Greg Byrne was delighted with the interest he received from people applying to be the new head coach for the University of Arizona baseball program, vacant since Andy Lopez retired on May 25.
“We were absolutely blown away by the interest and number of qualified candidates that inquired,” admitted the UofA Director of Athletics at Monday’s press conference to introduce Lopez’s replacement.
And then he went out and hired Jay Johnson, who has a total of three years as a college head coach, two of those with a Division I program. And handed him the reins to a storied program that has been to the College World Series 16 times and won four national championships, the last one under Lopez in 2012, and is the nation’s ninth-winningest college baseball program.
In other words, it was an interesting hire.
Byrne is hitching his wagon to a rising young coach that is enjoying meteoric success, rather than taking the safer route of hiring someone with a thicker resume and proven track record. The Arizona job was an attractive one that undoubtedly drew interest from some of those old hands at the game.
The 38-year-old California native spent just two years as the head coach of the Nevada Wolfpack program before taking the job in Tucson, but produced some impressive results. He was 72-42 overall in those two seasons, but his 41-15 record this year resulted in the school’s first Mountain West Conference title and Johnson’s recognition as the Mountain West Coach of the Year.
The 41 wins are the second-most in program history, and the eight runs a game the Wolfpack were averaging last season put them among the top five programs in the country in that category.
Prior to the Nevada job, he was the associate head coach at University of San Diego for eight years, helping that program capture four West Coast Conference titles. His only other head-coaching job was for his alma mater, Point Loma Nazarene University, a small Christian college in San Diego, during the 2005 season.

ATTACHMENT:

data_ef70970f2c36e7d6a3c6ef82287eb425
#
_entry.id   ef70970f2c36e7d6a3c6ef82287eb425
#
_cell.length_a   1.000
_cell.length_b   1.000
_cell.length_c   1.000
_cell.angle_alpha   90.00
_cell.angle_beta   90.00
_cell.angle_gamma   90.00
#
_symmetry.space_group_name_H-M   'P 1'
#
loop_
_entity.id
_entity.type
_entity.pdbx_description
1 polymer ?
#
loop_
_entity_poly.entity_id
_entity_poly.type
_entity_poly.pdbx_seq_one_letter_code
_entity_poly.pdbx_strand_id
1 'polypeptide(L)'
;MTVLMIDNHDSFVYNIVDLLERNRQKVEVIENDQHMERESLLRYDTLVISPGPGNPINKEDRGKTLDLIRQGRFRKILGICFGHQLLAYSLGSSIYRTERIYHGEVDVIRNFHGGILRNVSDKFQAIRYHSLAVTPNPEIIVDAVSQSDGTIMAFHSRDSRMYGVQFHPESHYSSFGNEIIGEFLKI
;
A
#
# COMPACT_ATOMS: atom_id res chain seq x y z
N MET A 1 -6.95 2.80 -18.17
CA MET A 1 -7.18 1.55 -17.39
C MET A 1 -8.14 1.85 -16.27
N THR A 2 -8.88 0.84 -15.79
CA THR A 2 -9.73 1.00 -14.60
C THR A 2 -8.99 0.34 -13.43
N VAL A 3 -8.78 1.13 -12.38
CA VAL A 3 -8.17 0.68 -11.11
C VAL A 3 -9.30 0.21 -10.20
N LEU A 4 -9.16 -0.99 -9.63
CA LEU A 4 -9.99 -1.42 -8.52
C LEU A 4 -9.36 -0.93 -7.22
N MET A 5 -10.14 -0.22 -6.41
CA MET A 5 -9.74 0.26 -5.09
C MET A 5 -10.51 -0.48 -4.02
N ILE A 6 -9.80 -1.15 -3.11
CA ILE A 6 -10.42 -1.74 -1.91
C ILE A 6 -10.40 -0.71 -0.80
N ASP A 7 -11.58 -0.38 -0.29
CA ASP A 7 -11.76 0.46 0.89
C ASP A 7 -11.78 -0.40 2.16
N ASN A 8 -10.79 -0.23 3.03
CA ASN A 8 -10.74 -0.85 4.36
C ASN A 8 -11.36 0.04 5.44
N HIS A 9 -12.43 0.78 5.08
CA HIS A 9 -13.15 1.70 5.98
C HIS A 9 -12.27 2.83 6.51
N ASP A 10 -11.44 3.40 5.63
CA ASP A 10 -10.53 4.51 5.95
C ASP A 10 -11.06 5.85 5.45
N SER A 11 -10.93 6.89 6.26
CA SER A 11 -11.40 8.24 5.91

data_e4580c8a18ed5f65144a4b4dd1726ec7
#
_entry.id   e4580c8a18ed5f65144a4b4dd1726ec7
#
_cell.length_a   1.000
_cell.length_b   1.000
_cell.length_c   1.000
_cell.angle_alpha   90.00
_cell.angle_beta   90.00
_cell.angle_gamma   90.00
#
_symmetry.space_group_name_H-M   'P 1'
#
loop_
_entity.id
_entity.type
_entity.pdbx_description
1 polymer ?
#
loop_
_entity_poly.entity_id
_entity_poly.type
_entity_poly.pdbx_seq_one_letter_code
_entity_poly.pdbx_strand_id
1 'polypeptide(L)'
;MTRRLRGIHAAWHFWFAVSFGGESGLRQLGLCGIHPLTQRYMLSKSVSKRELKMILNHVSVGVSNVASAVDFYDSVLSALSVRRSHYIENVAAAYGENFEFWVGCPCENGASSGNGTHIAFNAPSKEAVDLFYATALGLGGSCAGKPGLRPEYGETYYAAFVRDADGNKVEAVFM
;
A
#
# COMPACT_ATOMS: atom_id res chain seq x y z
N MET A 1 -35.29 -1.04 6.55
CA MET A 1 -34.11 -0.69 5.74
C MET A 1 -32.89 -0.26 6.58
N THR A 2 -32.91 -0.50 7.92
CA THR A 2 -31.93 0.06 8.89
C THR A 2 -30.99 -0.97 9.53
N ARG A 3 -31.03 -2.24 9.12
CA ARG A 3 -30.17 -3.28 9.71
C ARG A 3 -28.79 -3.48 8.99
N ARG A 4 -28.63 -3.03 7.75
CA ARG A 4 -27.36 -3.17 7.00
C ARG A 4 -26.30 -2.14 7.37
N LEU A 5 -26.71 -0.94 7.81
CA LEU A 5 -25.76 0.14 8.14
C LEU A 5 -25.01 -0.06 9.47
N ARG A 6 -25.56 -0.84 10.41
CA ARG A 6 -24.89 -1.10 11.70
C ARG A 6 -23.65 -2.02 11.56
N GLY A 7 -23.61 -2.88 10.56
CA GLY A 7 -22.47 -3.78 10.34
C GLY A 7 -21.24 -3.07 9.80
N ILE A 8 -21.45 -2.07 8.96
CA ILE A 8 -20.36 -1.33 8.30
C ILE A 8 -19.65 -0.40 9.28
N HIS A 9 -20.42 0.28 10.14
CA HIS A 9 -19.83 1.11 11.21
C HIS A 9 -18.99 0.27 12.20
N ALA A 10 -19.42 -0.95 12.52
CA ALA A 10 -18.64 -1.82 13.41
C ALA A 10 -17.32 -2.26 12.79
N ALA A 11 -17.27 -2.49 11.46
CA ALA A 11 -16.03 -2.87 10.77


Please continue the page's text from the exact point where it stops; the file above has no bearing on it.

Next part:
Nevada apparently knew they had a coach who was going to begin attracting other offers. Johnson had completed just two years on a three-year contract, but school officials were reportedly preparing an extension when Arizona came calling, offering him roughly three times what he was making with the Wolfpack.
But the money appears to be just one part of the lure to the desert. He says he’s looking forward to the challenge of taking the Cats back to the College World Series after three seasons of falling short of that goal, an annual expectation for a program with Arizona’s pedigree.
And he has no hesitation about stepping into big shoes. At Nevada, he replaced a coaching legend when Gary Powers retired after 31 years directing the program and accumulating 937 victories. At Arizona, he replaces a man who has been a college coach for more than 30 years, 14 at Arizona, and won a national championship for the Wildcats.
Johnson, the son of a high school coach, is just the seventh head coach at Arizona since 1922.
Byrne is banking heavily on Johnson’s proven ability to recruit. During his time at San Diego, he helped bring in nationally-ranked recruiting classes. In 2008, that class was ranked No. 1 in the nation by Baseball America, and two years later the Toreros snagged a class ranked second among D-I schools.
At Nevada, that same strong recruiting enabled him to turn around a struggling program in short order.
Calling recruiting the “lifeblood” of a program when addressing those gathered at Hi Corbett Field for Monday’s presser, Johnson said, “I’m passionate about finding the right players and how they fit into the team dynamic, and their potential to develop.
“I’ve always been energized by it.”
And that’s just what Byrne needs to hear from his new coach after stepping out on a limb to make this hire.
(Photo: Arizona Athletics)